Nontoxic, flexible energy converters could power wearable devices
A wide variety of portable and wearable electronics have become a large part of our daily lives, so a group of Stanford University researchers wondered if these could be powered by harvesting electricity from the waste heat that exists all around us.
Further inspiration came from a desire to ultimately fabricate energy converting devices from the same materials as the active devices themselves, so they can blend in as an integral part of the total system. Today, many biomedical nanodevices' power supplies come from several types of batteries that must be separated from the active portion of the systems, which is not ideal.
In Applied Physics Letters, the researchers report the design and fabrication of single-wall carbon nanotube thermoelectric devices on flexible polyimide substrates as a basis for wearable energy converters.
"Carbon nanotubes are one-dimensional materials, known for good thermoelectric properties, which mean developing a voltage across them in a temperature gradient," said Eric Pop, a professor of electrical engineering and materials science. "The challenge is that carbon nanotubes also have high thermal conductivity, meaning it's difficult to maintain a thermal gradient across them, and they have been hard to assemble them into thermoelectric generators at low cost."
The group uses printed carbon nanotube networks to tackle both challenges.
"For example, carbon nanotube spaghetti networks have much lower thermal conductivity than carbon nanotubes taken alone, due to the presence of junctions in the networks, which block heat flow," Pop said. "Also, direct printing such carbon nanotube networks can significantly reduce their cost when they are scaled up."
Thermoelectric devices generate electric power locally "by reusing waste heat from personal devices, appliances, vehicles, commercial and industrial processes, computer servers, time-varying solar illumination, and even the human body," said Hye Ryoung Lee, lead author and a research scientist.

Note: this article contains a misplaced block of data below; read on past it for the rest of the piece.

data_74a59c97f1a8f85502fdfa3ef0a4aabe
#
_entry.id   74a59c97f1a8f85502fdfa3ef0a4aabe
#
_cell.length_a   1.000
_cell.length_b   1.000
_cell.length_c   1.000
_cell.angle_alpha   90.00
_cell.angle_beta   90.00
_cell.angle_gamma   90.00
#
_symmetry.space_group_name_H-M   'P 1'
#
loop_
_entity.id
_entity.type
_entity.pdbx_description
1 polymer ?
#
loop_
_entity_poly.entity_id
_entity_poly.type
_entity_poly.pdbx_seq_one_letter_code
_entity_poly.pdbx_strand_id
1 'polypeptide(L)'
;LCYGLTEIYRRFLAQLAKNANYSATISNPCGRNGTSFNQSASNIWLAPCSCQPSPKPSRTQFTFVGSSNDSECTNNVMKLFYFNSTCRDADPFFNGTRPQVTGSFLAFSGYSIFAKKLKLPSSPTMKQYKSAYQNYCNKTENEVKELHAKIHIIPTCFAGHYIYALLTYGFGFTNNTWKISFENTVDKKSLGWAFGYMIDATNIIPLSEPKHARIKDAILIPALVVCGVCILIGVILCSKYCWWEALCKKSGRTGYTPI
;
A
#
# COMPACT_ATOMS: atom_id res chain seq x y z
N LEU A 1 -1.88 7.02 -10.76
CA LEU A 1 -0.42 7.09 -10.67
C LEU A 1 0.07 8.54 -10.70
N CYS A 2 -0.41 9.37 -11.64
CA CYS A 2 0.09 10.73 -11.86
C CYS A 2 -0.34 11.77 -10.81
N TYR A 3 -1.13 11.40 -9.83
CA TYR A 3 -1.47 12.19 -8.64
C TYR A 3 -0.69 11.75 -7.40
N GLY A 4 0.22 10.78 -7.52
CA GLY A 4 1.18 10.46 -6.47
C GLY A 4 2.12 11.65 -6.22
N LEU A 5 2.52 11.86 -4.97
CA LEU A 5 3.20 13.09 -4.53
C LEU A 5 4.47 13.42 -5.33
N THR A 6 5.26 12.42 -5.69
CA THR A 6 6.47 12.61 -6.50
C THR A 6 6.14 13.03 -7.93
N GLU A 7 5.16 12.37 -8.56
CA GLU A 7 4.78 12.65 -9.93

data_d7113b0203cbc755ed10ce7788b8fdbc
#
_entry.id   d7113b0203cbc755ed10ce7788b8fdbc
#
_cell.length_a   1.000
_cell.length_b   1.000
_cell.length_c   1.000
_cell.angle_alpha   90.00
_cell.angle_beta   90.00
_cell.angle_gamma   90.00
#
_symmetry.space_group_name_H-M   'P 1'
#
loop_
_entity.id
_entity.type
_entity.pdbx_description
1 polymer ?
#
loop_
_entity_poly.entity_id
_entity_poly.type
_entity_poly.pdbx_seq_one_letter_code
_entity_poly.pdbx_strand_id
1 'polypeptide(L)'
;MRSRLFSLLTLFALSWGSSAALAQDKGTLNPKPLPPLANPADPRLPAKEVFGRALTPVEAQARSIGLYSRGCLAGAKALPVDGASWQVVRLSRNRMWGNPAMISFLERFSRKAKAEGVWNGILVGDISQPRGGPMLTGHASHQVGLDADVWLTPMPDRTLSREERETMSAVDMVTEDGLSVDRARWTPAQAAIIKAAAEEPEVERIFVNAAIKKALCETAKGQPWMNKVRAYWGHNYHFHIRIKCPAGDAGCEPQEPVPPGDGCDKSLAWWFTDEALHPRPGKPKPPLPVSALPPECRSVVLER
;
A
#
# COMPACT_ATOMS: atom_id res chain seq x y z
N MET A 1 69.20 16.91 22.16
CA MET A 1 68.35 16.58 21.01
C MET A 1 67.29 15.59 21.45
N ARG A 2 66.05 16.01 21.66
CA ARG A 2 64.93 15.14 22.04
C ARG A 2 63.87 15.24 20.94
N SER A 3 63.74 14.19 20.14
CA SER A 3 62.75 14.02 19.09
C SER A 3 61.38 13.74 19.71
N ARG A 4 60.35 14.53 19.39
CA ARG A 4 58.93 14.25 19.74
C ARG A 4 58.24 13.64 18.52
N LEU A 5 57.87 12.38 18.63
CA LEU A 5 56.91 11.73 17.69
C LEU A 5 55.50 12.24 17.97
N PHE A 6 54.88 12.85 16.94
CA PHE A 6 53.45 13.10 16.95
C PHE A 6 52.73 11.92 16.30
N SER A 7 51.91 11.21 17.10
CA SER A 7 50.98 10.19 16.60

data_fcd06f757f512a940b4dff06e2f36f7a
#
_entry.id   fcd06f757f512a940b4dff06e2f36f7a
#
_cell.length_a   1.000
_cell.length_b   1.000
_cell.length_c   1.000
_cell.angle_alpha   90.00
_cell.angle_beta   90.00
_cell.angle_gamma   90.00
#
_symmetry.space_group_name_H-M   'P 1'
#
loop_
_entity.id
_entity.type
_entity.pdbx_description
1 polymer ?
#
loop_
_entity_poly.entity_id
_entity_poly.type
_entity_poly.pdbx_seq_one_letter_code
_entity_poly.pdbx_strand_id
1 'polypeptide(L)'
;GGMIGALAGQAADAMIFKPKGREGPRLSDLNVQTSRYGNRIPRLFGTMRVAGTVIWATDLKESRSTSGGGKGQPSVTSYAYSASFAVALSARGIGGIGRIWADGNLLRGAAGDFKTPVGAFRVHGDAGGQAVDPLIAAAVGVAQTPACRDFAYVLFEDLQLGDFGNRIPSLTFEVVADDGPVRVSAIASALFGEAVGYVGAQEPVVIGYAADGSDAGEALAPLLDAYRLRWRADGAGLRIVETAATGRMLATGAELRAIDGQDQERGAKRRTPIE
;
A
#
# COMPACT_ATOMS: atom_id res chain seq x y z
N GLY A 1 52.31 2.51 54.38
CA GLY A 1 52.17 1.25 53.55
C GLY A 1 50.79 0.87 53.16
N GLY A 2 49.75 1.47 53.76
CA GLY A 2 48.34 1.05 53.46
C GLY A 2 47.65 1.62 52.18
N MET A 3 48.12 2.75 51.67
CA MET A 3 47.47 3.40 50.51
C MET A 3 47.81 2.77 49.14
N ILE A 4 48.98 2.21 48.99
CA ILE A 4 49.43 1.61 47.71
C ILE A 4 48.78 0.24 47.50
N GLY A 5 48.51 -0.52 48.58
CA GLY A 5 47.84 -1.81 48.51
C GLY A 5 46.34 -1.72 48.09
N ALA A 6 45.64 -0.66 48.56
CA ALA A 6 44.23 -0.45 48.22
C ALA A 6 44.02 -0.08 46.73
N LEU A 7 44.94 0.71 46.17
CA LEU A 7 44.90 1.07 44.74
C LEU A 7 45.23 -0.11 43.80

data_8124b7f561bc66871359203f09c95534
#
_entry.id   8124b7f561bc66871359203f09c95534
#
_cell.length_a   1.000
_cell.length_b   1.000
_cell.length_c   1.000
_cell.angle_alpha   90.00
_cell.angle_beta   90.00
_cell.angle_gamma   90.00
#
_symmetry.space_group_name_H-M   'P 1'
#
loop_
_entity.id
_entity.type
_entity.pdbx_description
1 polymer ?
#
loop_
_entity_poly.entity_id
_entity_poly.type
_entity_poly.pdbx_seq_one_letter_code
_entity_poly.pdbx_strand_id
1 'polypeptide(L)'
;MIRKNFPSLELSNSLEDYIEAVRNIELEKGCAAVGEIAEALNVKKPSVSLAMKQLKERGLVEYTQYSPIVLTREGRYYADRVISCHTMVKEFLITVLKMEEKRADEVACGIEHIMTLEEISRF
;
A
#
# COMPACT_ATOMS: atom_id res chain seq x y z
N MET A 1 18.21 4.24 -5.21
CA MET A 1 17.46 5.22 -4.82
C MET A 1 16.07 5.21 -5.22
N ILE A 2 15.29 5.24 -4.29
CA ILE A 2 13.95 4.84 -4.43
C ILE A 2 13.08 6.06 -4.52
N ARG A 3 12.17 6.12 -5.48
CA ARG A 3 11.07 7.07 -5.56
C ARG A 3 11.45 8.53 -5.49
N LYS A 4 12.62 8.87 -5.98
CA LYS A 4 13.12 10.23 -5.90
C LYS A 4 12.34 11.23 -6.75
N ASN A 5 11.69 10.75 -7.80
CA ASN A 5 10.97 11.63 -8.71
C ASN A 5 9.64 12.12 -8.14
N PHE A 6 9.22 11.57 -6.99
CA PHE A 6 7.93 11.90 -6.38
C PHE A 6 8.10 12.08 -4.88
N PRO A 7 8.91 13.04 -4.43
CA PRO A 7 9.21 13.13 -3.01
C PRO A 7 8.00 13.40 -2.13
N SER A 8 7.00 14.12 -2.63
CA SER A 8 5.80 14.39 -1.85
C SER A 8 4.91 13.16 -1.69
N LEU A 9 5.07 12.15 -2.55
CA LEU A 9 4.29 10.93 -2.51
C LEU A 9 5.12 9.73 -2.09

"To eliminate hindrances to large-scale application of thermoelectric materials—toxicity, materials scarcity, mechanical brittleness—carbon nanotubes offer an excellent alternative to other commonly used materials," Lee said.
The group's approach demonstrates a path to using carbon nanotubes with printable electrodes on flexible polymer substrates in a process anticipated to be economical for large-volume manufacturing. It is also "greener" than other processes, because water is used as the solvent and additional dopants are avoided.
Flexible and wearable energy harvesters can be embedded into fabrics or clothes or placed on unusual shapes and form factors.
"In contrast, traditional thermoelectrics that rely on bismuth telluride are brittle and stiff, with limited applications," Pop said. "Carbon-based thermoelectrics are also more environmentally friendly than those based on rare or toxic materials like bismuth and tellurium."
The most important concept in the group's work is to "recycle energy as much as we can, converting uneven heat distribution to electrical energy for use for the next cycle of operation, which we demonstrated by using nontoxic nanotube-based thermoelectric generation," said Yoshio Nishi, a professor of electrical engineering. "This concept is in full alliance with the world's goal of reducing our total energy consumption."